Public health experts have called on the Presidential Steering Committee (PSC) on COVID-19, to focus its up coming summit on improving pandemic preparedness and management in the country.
They said this in separate interviews with News Agency of Nigeria (NAN) on Tuesday in Abuja.
NAN reports that the Secretary to the Government of the Federation and chairman, PSC on COVID-19, Mr Boss Mustapha, said the committee would hold a COVID-19 summit from Dec. 6-8, in partnership with the Coalition of Development Partners in the country.
The theme of the summit, which is a prelude to winding down the activities of committee is, “Pushing through the Last Mile to End the Pandemic and Build Back Better.”
Dr Solomon Chollom, a Jos-based virologist, said the PSC should
focus on public health reforms to build support for additional investments in epidemic preparedness and response in the country.
Chollom noted that it would be a good thing for the committee to produce data on the impact of COVID-19 pandemic on the citizens, health system and the economy.
He added that this would help to build the political case for increased resources that would in turn create the political will needed for budget increases.
The expert said with advocacy, a robust framework for epidemic preparedness as a public health priority would be birthed.
He added that building consensus among political decision makers and trust within communities was necessary to fostering an environment that prioritised preparedness funding.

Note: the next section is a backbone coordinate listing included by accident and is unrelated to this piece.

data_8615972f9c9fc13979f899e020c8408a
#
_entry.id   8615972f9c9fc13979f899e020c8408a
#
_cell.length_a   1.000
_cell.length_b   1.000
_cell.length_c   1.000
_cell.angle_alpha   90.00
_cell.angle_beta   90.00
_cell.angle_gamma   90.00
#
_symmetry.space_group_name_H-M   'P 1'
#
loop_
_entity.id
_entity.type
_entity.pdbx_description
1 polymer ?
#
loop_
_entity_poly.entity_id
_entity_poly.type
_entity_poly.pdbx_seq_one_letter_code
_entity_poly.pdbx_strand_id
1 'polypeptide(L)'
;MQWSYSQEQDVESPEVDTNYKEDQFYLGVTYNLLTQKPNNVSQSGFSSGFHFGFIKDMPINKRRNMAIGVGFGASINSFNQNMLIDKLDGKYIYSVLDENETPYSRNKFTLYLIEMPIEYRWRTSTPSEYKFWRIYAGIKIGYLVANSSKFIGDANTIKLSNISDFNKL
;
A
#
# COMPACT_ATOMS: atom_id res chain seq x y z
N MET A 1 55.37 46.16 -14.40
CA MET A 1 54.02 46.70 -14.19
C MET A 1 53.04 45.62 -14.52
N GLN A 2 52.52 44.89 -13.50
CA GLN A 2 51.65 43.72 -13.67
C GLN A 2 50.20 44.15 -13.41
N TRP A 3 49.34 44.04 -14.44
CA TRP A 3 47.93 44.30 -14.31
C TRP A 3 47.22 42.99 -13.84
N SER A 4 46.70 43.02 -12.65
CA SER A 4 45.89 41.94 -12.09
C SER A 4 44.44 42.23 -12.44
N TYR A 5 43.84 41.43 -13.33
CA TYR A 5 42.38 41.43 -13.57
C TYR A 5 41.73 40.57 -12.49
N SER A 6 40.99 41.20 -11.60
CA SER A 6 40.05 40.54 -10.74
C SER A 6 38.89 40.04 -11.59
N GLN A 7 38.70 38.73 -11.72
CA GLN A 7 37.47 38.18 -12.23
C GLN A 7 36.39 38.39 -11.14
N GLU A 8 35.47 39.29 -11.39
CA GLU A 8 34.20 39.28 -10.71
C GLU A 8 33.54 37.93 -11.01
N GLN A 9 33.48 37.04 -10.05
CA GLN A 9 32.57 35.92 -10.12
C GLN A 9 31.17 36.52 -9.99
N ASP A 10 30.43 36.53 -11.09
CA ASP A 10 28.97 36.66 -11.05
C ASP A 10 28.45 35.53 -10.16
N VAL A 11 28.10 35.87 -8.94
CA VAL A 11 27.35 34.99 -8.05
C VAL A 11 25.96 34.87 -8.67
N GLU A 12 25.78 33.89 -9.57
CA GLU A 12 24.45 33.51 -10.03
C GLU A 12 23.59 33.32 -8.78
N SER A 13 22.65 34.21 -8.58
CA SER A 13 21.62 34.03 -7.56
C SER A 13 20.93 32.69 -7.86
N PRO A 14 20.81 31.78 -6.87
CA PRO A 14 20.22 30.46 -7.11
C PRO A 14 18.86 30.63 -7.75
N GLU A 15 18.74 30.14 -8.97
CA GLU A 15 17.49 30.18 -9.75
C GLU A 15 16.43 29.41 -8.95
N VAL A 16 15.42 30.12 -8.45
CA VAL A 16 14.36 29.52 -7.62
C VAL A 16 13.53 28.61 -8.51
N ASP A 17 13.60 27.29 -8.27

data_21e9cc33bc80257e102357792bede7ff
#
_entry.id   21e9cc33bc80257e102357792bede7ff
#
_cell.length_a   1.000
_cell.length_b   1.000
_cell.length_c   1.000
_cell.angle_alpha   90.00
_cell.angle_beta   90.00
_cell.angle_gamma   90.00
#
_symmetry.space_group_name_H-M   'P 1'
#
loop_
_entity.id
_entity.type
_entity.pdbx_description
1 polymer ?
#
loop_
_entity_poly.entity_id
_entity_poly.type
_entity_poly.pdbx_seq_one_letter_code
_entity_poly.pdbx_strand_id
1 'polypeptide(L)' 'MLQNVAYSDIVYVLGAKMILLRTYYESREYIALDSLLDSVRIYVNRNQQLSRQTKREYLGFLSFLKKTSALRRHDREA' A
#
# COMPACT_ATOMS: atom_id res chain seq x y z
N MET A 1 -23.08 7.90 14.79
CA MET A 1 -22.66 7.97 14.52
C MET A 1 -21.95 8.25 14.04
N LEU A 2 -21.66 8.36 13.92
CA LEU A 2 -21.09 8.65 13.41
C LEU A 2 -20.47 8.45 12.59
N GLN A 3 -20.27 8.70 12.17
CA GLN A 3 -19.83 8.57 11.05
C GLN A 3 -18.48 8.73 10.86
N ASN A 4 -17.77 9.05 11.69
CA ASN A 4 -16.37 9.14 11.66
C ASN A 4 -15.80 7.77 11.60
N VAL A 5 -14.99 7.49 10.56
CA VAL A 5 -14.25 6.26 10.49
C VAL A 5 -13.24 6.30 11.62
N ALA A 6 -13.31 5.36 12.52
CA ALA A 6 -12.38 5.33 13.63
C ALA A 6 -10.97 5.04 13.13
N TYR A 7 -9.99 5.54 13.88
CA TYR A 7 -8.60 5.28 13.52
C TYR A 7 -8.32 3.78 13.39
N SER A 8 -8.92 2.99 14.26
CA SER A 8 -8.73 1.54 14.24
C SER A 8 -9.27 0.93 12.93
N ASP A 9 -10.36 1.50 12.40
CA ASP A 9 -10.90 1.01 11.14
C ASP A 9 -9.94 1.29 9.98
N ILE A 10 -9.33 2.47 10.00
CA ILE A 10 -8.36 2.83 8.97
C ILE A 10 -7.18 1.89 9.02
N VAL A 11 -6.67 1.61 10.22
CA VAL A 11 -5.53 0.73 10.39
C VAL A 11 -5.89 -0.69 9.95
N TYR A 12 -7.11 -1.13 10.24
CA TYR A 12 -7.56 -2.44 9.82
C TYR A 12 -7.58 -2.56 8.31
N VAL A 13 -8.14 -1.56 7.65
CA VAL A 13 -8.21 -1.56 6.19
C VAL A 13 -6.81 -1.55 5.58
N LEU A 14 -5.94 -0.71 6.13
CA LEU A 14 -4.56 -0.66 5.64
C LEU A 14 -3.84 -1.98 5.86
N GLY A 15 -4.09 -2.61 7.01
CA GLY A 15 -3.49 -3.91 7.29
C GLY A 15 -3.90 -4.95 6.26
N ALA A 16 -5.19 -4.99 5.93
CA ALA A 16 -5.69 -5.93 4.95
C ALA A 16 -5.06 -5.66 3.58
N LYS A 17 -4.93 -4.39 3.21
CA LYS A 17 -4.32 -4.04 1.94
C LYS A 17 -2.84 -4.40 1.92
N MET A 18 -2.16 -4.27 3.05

“When the COVID-19 pandemic hit, the Presidential Tasks Force on COVID-19, now PSC directly engaged with the state governors, community and religious leaders through educational events, at which they were all encouraged to promote epidemic preparedness.
“These events empowered them to spread the word, gave them an opportunity to make their voices heard and served to build trust in communities,” he added.
According to him, another critical area is the need for to mantain structures, facilities and framework built for the 2020 pandemic response. “Nigeria rose to the occasion to set up molecular testing laboratories, state emergency response offices and isolation centres, among others.
“If available reports are anything to go by, then we have to be sad that most of the testing centres have been deserted either by lack of sample drives, fatigue and lack of motivation.
“If this is true, then what becomes of the equipment in these facilities which may become redundant, diverted or lose efficiency.
“One best way to prepare for the next pandemic is to carry with us institutional memory and institutional structures that we deployed previously,” said Chollom.
According to Dr. Abigail Banji, a health economist, investing in epidemic preparedness means that the country’s healthcare system is strengthened.
Banjo said COVID-19 had shown how imperative it was for health security to be a top agenda.
“Health security isn’t just about health, it is to ensure the security and growth of the economy,” she said.
Banji recalled that she advocated for an increase in the Nigeria Centre for Disease Control (NCDC) budget for infectious diseases. “I was hoping the agency would get an increase of 82.6 per cent but it got 75 per cent increase.
“The former Director General said the 2021 budget was not enough to fund the agency’s generators.”
She added that the budget for the health sector had more than doubled over the past five years, and that it increased by 123.6 per cent from N305.06 billion in 2016 to N682.13 billion in 2021.
“The Global Health Security Agenda is very clear on domestic sustainable funding for health security. Sustainable funding for health security is critical to protecting Nigerians,” she added.
Banji said there was need for the summit to target public health expenditure to ensure appropriate revenues were raised where possible, while maintaining services. (NAN)